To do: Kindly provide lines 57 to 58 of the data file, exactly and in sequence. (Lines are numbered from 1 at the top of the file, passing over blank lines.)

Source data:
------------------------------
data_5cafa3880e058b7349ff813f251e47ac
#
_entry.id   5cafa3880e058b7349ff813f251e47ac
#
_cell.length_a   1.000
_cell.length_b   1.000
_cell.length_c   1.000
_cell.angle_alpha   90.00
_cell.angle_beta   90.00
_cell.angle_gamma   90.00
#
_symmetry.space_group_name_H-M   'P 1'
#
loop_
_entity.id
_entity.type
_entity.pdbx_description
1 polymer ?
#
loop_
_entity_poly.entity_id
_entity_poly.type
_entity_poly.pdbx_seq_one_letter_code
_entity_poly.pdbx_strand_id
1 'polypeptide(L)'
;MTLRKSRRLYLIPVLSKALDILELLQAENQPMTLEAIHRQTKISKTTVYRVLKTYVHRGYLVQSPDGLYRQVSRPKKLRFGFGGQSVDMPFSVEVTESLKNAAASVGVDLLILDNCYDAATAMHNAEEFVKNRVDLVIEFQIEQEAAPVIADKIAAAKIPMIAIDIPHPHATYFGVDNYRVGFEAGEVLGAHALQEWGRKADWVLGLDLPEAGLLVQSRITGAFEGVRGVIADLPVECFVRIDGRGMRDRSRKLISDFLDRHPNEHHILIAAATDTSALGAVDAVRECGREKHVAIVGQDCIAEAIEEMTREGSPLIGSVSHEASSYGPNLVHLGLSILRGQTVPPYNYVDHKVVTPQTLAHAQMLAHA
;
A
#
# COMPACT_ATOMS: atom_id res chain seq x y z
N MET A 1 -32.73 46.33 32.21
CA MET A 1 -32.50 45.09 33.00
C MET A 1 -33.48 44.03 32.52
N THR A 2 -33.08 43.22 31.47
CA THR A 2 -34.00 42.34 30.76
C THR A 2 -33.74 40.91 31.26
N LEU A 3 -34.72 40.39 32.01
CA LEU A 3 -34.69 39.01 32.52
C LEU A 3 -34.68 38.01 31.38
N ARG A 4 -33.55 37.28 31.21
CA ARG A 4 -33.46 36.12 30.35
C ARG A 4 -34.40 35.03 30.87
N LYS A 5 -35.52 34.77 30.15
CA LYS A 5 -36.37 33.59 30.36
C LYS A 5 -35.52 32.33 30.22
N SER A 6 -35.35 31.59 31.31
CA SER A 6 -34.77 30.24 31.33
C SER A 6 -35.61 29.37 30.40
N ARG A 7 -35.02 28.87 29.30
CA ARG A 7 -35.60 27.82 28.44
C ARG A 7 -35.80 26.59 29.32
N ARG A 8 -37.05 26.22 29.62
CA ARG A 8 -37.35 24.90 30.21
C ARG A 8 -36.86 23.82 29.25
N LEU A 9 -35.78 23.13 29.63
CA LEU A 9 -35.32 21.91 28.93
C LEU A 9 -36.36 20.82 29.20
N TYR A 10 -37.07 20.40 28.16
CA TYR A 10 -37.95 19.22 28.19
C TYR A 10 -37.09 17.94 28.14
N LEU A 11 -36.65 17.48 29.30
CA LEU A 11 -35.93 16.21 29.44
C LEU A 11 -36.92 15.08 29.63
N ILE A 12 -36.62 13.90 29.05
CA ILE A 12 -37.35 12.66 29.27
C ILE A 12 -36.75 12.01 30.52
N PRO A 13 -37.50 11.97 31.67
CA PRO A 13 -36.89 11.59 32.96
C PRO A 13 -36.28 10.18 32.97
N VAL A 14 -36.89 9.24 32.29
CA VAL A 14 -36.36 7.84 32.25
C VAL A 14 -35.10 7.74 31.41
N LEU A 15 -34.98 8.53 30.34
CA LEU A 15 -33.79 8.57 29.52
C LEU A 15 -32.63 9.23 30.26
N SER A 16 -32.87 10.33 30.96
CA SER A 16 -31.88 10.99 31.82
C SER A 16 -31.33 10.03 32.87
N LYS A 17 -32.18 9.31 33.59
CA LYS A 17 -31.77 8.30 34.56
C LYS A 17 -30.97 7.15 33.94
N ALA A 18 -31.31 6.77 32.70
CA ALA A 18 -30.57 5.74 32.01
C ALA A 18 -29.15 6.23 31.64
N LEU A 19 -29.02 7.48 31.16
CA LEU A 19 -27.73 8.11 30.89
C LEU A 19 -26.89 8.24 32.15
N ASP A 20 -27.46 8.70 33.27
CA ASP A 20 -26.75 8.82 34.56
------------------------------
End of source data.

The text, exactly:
C LEU A 9 -36.36 20.82 29.20
N TYR A 10 -37.07 20.40 28.16